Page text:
Larry Cohen Bio
Lawrence G. “Larry” Cohen (July 15, 1941 – March 24, 2019) was an American film producer, director, and screenwriter. He is best known as a B–movie auteur of horror and science-fiction films — often containing a police procedural element — during the 1970s and 1980s. After that, he concentrated mainly on screenwriting, including Phone Booth (2002), Cellular (2004) and Captivity (2007). In 2006, Cohen returned to the directing chair for Mick Garris’ Masters of Horror TV series (2006); he directed the episode “Pick Me Up”.
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Larry Cohen Bio/Wiki
Lawrence G. Cohen
July 15, 1941
New York City, U.S.
|Died||March 24, 2019 (aged 77)|
|Alma mater||City College of New York|
|Occupation||Producer, film director, writer|
|Relatives||Ronni Chasen (sister)|
Larry Cohen Biography
Cohen was born July 15, 1941, in Washington Heights, Manhattan. His sister Ronni Chasen was a publicist who worked with him beginning early in his film career. He moved to the Riverdale section of the Bronx in New York City at an early age, and he later majored in film studies at the City College of New York.
Larry Cohen Early Carrer
He exhibited a voracious appetite for films as a child, visiting the movie theaters at least twice a week, and most of them being double features, the young Cohen managed to consume at least four movies a week. He was a fan of the hard-boiled and film noir movies that featured actors such as Humphrey Bogart and James Cagney; films that were penned by the likes of Raymond Chandler and Dashiell Hammett. Cohen was especially a fan of director Michael Curtiz, whose films include The Adventures of Robin Hood, Casablanca, and Dodge City.
His own career in film began during the 1950s when he worked for NBC television network: it was while working at NBC that he learned how to produce teleplays and, shortly after, began writing his own television scripts. He created the TV series The Invaders and also scripted episodes of The Defenders and The Fugitive.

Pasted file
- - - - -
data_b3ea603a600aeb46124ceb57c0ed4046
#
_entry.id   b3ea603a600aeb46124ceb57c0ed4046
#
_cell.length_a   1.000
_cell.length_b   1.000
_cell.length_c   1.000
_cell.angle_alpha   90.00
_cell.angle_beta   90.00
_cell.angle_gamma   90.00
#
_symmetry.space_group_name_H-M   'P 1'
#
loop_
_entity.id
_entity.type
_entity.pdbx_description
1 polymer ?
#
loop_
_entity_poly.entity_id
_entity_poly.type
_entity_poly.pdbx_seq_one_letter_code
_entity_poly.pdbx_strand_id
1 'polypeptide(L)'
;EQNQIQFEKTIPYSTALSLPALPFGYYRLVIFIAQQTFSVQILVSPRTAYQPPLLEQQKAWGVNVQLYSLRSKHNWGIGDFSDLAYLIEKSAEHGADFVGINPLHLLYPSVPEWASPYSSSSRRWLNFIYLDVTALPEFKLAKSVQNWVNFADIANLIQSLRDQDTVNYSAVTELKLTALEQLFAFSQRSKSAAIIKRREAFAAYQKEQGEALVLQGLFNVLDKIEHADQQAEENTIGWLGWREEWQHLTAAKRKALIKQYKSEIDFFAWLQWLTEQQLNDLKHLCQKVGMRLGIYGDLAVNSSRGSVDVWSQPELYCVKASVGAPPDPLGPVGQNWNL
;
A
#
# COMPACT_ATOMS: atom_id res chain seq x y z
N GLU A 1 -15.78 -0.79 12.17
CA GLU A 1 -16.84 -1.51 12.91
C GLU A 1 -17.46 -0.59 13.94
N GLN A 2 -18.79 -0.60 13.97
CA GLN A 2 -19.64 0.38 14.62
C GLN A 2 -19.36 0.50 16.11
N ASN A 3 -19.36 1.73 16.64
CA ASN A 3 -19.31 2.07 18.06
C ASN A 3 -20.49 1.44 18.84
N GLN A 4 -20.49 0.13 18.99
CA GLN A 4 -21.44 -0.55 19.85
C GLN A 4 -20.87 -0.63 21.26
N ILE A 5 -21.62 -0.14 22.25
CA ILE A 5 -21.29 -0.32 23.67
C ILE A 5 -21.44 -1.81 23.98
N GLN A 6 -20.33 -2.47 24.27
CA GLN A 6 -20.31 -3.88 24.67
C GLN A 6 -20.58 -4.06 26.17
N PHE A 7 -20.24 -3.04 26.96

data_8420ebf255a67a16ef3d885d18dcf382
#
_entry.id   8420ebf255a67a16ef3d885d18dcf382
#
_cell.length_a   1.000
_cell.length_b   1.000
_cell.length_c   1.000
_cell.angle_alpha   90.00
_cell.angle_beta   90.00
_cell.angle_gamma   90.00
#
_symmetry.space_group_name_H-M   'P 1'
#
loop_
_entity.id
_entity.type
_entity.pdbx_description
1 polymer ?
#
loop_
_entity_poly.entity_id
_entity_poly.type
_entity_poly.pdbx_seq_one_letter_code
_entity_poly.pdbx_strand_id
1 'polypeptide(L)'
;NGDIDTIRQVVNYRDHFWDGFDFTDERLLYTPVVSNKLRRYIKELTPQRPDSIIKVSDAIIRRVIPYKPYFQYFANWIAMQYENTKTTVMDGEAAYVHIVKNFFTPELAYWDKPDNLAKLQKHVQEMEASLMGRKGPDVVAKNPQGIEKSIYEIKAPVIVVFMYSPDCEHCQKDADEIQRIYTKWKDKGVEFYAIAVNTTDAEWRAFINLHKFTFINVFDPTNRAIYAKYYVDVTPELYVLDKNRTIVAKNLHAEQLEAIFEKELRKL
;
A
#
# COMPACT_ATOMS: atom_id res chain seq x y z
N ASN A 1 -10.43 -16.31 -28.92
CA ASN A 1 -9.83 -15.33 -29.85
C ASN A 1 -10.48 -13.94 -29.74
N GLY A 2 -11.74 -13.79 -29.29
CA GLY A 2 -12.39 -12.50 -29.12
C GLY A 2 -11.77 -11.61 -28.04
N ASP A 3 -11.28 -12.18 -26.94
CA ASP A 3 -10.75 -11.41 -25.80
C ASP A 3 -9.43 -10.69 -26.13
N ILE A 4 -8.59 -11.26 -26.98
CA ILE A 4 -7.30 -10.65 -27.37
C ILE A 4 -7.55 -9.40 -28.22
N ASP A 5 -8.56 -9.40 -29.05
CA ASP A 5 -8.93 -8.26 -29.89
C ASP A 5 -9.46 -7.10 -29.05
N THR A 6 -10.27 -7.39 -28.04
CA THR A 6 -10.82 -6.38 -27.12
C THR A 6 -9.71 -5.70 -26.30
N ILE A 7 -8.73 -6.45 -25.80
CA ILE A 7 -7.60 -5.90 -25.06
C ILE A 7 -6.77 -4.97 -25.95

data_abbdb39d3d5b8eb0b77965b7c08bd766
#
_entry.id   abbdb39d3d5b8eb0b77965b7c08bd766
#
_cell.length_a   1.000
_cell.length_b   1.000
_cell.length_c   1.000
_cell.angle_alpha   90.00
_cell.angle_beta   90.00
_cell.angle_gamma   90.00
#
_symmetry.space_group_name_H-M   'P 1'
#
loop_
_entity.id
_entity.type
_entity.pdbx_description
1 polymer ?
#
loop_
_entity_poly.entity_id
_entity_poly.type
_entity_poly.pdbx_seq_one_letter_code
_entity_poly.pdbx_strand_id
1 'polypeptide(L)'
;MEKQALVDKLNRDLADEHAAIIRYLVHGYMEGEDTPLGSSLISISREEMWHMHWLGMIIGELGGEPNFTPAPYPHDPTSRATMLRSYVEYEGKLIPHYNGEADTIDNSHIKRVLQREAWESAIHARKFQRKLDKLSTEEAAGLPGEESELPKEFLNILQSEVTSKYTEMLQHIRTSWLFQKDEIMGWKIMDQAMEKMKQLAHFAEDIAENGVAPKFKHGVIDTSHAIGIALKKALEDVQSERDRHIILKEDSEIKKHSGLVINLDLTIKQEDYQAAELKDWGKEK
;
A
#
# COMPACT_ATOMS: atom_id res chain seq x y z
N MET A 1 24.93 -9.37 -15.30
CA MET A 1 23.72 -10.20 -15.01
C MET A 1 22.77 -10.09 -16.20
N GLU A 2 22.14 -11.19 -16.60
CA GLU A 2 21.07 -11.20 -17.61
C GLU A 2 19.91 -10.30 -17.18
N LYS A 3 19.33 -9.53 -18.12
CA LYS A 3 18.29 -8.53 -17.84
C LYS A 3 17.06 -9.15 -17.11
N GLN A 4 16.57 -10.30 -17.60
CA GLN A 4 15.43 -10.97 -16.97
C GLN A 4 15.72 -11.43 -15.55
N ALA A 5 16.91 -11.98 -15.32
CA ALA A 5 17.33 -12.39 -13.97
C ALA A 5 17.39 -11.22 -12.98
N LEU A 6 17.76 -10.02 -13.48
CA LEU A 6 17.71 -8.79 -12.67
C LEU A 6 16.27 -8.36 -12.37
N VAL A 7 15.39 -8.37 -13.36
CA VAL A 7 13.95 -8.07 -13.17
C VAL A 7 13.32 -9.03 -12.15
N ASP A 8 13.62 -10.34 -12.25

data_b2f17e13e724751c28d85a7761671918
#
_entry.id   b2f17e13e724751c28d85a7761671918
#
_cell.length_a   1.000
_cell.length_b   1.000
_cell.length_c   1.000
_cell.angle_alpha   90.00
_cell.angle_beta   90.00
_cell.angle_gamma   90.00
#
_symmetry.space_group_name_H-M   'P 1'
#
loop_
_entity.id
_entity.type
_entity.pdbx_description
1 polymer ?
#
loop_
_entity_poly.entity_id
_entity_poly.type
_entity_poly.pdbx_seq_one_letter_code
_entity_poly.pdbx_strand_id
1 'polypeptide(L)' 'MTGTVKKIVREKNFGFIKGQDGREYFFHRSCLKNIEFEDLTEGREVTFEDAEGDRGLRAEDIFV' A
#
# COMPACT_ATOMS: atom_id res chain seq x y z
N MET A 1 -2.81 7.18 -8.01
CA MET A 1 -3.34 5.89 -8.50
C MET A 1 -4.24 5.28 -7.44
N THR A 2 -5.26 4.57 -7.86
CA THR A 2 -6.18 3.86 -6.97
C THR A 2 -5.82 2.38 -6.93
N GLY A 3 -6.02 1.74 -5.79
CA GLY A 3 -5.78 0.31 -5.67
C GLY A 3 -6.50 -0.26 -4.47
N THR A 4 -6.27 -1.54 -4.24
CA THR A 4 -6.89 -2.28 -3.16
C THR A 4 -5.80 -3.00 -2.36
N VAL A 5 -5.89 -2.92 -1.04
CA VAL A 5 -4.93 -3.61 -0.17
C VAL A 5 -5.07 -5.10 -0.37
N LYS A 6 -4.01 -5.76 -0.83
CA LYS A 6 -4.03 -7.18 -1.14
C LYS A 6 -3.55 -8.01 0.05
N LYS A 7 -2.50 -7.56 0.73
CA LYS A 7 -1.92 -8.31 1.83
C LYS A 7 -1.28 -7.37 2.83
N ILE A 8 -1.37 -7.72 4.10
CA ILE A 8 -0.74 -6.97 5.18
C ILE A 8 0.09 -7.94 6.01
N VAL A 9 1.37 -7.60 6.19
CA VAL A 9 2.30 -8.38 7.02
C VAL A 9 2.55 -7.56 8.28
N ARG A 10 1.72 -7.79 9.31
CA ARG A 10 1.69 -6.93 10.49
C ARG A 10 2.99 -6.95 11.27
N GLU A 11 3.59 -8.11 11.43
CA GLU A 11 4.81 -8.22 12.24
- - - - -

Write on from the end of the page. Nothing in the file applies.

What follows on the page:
Larry Cohen Career
Larry Cohen Television work
Cohen began his career as a writer for well-known television series, concentrating his efforts on – but not limiting them to – the crime and detective genres. He penned several episodes of The Defenders (1964) – which starred E.G. Marshall – one episode of the Espionage) (1964), and episodes of The Fugitive (1964–65). Other writing credits during the 1950s and 1960s included the fantasy-suspense anthologies Kraft Television Theatre (1958) and Kraft Suspense Theatre (1965), the espionage TV series Blue Light (1966) starring Robert Goulet and Coronet Blue (1967) starring Frank Converse, and the science fiction TV series, The Invaders (1967–1968). In 1966 he wrote the screenplay to the western film Return of the Seven (also known as Return of the Magnificent Seven), a sequel to the 1960 film The Magnificent Seven which saw the return of Yul Brynner as gunslinger Chris Adams. Four episodes he wrote for Blue Light were edited together to create the theatrical film I Deal in Danger, released in December 1966. He also created the western TV series Branded (1965–1966) and was the co-creator with Walter Grauman of Blue Light.
Jese Bal born Nov 9, 1982, is a novelist and poet. He has published novels, volumes of poetry, short stories, and drawings. His works are distinguished by the use of a spare style and have been compared to those of Jorge Luis Borges and Italo Calvino.